Theses and Dissertations

Issuing Body

Mississippi State University


Doggett, Anthony R.

Committee Member

Sheperis, Carl

Committee Member

Henington, Carlen

Committee Member

Browning Gainer, Browning Donna

Committee Member

Underwood, Joe Ray

Date of Degree


Document Type

Dissertation - Open Access


Educational Psychology

Degree Name

Doctor of Philosophy


College of Education


Department of Counseling and Educational Psychology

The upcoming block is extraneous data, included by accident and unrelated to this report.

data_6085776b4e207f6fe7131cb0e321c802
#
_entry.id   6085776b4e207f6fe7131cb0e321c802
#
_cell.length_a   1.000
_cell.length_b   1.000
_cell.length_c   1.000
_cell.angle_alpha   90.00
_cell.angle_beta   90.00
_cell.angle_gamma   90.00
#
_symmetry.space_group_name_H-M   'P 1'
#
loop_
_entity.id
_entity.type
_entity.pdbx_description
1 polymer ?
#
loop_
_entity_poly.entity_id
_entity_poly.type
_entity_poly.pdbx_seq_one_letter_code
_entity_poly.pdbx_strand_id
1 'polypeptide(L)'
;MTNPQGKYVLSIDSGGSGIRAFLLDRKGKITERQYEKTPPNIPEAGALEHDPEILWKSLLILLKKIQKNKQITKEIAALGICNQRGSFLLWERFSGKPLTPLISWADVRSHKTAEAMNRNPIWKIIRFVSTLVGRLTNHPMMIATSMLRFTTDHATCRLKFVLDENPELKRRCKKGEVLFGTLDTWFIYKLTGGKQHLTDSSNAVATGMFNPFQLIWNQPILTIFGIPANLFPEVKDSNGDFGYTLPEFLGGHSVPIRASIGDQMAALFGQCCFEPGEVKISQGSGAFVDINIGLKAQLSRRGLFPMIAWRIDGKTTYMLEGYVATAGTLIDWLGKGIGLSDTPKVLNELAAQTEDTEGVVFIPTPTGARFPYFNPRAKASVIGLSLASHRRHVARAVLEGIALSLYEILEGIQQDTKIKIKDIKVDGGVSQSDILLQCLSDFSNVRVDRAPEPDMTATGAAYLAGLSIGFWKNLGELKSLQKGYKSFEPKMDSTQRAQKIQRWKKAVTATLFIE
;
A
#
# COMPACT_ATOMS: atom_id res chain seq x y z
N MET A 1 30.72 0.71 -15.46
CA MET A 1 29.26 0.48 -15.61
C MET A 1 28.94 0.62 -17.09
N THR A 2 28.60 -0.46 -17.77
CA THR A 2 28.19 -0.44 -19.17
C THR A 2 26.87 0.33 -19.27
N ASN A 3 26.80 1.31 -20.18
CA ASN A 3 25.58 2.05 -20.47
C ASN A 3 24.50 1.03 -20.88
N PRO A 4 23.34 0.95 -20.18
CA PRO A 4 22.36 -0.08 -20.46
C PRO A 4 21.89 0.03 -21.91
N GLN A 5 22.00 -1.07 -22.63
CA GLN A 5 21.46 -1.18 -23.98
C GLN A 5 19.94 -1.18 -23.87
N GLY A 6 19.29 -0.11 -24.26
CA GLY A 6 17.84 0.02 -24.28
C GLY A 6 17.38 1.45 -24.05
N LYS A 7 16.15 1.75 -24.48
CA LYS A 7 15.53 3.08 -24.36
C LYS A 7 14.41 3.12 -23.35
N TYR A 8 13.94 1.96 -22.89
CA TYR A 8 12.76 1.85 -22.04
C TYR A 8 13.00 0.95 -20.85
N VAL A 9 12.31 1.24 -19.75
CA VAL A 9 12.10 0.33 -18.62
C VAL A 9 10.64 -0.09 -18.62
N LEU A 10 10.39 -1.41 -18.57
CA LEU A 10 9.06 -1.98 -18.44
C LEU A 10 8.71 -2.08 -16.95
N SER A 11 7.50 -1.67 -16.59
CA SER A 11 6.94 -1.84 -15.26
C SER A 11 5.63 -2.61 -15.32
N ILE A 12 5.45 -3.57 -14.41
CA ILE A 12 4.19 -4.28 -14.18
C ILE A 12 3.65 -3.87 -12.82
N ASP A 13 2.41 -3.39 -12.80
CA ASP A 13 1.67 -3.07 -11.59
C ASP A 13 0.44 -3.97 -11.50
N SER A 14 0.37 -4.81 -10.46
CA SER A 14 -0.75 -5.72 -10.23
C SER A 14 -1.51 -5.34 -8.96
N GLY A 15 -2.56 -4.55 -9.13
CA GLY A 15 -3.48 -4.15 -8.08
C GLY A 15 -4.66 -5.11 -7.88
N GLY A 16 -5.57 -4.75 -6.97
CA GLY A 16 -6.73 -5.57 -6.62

Studies have consistently shown that teachers’ ratings of behavior were predictive of academic difficulties. While research has clearly indicated that behavior has a reciprocal relationship with academic achievement, there is a scarcity of research on the relationship between outcomes on high stakes tests and student behavior. Early identification of children at risk for academic difficulties is vital for successful intervention and remediation. Therefore, this researcher investigated use of a brief behavior screener as a predictor of students at risk for failing a high stakes test. Results from the Behavior Assessment System for Children–Teacher Rating Scale–Child Screener (BASC-TRS-C Screener) provided an assessment of behavior. Georgia’s Criterion Referenced Test – Reading and Math scores provided achievement in reading and math. An analysis of data on 636 second through fifth grade participants revealed a significant inverse relationship between teacher ratings of student behavior and achievement. Thirteen of the fifteen models suggested that teachers’ ratings of behavior indicated with greater accuracy students at risk for academic difficulties than did the model without the behavior ratings. While two models were not significant, they clearly suggested an inverse relationship between behavior and achievement. Logistic Regression analyses suggested that the BASC-TRS-C Screener predicted with 90% accuracy the pass fail classification group associated with the score. The odds ratio suggested that with each point decrease on the BASC-TRS-C Screener score, (in which high scores equal greater behavior concerns) the chances of passing the Criterion Referenced Competency Test reading high stakes test increased by 5%. In the area of math, the odds of passing increased by 6% with each point decrease on the BASC-TRS-C Screener. Other findings suggested that minorities have a significantly greater risk (p < .05) of failing the Criterion Reference Competency Test in the areas of reading, math, or both reading and math than do their same age peers.